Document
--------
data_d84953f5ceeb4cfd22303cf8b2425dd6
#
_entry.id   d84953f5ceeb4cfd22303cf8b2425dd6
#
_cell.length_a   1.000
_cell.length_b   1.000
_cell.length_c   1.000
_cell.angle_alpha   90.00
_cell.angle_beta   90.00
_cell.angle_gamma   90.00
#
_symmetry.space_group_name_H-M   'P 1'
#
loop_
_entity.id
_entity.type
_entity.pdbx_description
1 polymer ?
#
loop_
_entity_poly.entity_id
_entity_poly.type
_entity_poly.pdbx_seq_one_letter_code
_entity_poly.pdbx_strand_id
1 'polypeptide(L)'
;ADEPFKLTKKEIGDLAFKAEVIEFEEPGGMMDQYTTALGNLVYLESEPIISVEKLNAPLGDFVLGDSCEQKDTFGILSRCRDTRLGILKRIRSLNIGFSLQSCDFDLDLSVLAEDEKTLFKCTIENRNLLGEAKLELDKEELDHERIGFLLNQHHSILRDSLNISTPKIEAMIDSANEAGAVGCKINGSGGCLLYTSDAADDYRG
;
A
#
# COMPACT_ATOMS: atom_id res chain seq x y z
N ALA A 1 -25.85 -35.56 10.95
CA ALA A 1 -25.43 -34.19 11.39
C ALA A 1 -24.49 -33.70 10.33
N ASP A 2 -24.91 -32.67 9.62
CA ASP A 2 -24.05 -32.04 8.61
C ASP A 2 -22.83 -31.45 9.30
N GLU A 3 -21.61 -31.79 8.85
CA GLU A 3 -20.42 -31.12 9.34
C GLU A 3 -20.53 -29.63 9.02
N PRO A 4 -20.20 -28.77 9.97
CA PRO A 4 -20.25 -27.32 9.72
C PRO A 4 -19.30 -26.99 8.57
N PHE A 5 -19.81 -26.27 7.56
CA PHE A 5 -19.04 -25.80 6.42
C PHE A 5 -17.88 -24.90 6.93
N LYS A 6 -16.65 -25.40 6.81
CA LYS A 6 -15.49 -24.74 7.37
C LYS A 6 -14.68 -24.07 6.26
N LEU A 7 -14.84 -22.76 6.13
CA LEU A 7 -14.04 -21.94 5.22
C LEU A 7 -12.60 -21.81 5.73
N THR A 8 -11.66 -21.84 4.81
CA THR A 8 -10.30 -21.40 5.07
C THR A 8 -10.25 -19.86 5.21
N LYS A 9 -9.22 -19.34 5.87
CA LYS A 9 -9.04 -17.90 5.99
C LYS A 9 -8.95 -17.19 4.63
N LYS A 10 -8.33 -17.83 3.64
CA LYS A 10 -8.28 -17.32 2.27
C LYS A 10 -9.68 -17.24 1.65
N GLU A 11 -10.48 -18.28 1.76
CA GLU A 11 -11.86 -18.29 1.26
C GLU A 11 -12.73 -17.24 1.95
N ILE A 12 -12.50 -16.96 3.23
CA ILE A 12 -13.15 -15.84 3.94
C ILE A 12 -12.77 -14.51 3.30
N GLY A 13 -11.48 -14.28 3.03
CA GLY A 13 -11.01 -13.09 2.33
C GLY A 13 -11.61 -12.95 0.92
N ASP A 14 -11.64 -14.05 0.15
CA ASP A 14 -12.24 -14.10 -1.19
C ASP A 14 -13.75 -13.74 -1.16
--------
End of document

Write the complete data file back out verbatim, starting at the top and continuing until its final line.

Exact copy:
data_d84953f5ceeb4cfd22303cf8b2425dd6
#
_entry.id   d84953f5ceeb4cfd22303cf8b2425dd6
#
_cell.length_a   1.000
_cell.length_b   1.000
_cell.length_c   1.000
_cell.angle_alpha   90.00
_cell.angle_beta   90.00
_cell.angle_gamma   90.00
#
_symmetry.space_group_name_H-M   'P 1'
#
loop_
_entity.id
_entity.type
_entity.pdbx_description
1 polymer ?
#
loop_
_entity_poly.entity_id
_entity_poly.type
_entity_poly.pdbx_seq_one_letter_code
_entity_poly.pdbx_strand_id
1 'polypeptide(L)'
;ADEPFKLTKKEIGDLAFKAEVIEFEEPGGMMDQYTTALGNLVYLESEPIISVEKLNAPLGDFVLGDSCEQKDTFGILSRCRDTRLGILKRIRSLNIGFSLQSCDFDLDLSVLAEDEKTLFKCTIENRNLLGEAKLELDKEELDHERIGFLLNQHHSILRDSLNISTPKIEAMIDSANEAGAVGCKINGSGGCLLYTSDAADDYRG
;
A
#
# COMPACT_ATOMS: atom_id res chain seq x y z
N ALA A 1 -25.85 -35.56 10.95
CA ALA A 1 -25.43 -34.19 11.39
C ALA A 1 -24.49 -33.70 10.33
N ASP A 2 -24.91 -32.67 9.62
CA ASP A 2 -24.05 -32.04 8.61
C ASP A 2 -22.83 -31.45 9.30
N GLU A 3 -21.61 -31.79 8.85
CA GLU A 3 -20.42 -31.12 9.34
C GLU A 3 -20.53 -29.63 9.02
N PRO A 4 -20.20 -28.77 9.97
CA PRO A 4 -20.25 -27.32 9.72
C PRO A 4 -19.30 -26.99 8.57
N PHE A 5 -19.81 -26.27 7.56
CA PHE A 5 -19.04 -25.80 6.42
C PHE A 5 -17.88 -24.90 6.93
N LYS A 6 -16.65 -25.40 6.81
CA LYS A 6 -15.49 -24.74 7.37
C LYS A 6 -14.68 -24.07 6.26
N LEU A 7 -14.84 -22.76 6.13
CA LEU A 7 -14.04 -21.94 5.22
C LEU A 7 -12.60 -21.81 5.73
N THR A 8 -11.66 -21.84 4.81
CA THR A 8 -10.30 -21.40 5.07
C THR A 8 -10.25 -19.86 5.21
N LYS A 9 -9.22 -19.34 5.87
CA LYS A 9 -9.04 -17.90 5.99
C LYS A 9 -8.95 -17.19 4.63
N LYS A 10 -8.33 -17.83 3.64
CA LYS A 10 -8.28 -17.32 2.27
C LYS A 10 -9.68 -17.24 1.65
N GLU A 11 -10.48 -18.28 1.76
CA GLU A 11 -11.86 -18.29 1.26
C GLU A 11 -12.73 -17.24 1.95
N ILE A 12 -12.50 -16.96 3.23
CA ILE A 12 -13.15 -15.84 3.94
C ILE A 12 -12.77 -14.51 3.30
N GLY A 13 -11.48 -14.28 3.03
CA GLY A 13 -11.01 -13.09 2.33
C GLY A 13 -11.61 -12.95 0.92
N ASP A 14 -11.64 -14.05 0.15
CA ASP A 14 -12.24 -14.10 -1.19
C ASP A 14 -13.75 -13.74 -1.16